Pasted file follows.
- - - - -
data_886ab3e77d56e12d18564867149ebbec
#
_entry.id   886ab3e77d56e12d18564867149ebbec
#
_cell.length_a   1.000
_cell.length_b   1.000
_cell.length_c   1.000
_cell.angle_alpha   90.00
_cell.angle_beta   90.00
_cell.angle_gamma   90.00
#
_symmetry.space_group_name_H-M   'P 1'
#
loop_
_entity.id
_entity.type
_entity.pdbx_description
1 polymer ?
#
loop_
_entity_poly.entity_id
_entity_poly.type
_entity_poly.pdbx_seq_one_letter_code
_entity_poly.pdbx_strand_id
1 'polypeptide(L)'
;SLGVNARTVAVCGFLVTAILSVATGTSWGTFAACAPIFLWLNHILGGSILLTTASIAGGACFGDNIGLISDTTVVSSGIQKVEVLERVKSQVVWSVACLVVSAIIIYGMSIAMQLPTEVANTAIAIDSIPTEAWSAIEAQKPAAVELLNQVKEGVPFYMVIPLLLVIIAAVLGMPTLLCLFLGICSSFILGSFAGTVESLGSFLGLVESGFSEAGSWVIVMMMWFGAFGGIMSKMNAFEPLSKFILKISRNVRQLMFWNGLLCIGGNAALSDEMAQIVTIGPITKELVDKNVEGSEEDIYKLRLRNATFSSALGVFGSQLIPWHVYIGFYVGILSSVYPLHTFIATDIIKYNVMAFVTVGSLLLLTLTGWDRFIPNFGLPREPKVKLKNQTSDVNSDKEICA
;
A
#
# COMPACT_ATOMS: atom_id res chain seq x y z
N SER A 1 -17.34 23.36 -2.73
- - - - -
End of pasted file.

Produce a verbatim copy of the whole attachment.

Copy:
data_886ab3e77d56e12d18564867149ebbec
#
_entry.id   886ab3e77d56e12d18564867149ebbec
#
_cell.length_a   1.000
_cell.length_b   1.000
_cell.length_c   1.000
_cell.angle_alpha   90.00
_cell.angle_beta   90.00
_cell.angle_gamma   90.00
#
_symmetry.space_group_name_H-M   'P 1'
#
loop_
_entity.id
_entity.type
_entity.pdbx_description
1 polymer ?
#
loop_
_entity_poly.entity_id
_entity_poly.type
_entity_poly.pdbx_seq_one_letter_code
_entity_poly.pdbx_strand_id
1 'polypeptide(L)'
;SLGVNARTVAVCGFLVTAILSVATGTSWGTFAACAPIFLWLNHILGGSILLTTASIAGGACFGDNIGLISDTTVVSSGIQKVEVLERVKSQVVWSVACLVVSAIIIYGMSIAMQLPTEVANTAIAIDSIPTEAWSAIEAQKPAAVELLNQVKEGVPFYMVIPLLLVIIAAVLGMPTLLCLFLGICSSFILGSFAGTVESLGSFLGLVESGFSEAGSWVIVMMMWFGAFGGIMSKMNAFEPLSKFILKISRNVRQLMFWNGLLCIGGNAALSDEMAQIVTIGPITKELVDKNVEGSEEDIYKLRLRNATFSSALGVFGSQLIPWHVYIGFYVGILSSVYPLHTFIATDIIKYNVMAFVTVGSLLLLTLTGWDRFIPNFGLPREPKVKLKNQTSDVNSDKEICA
;
A
#
# COMPACT_ATOMS: atom_id res chain seq x y z
N SER A 1 -17.34 23.36 -2.73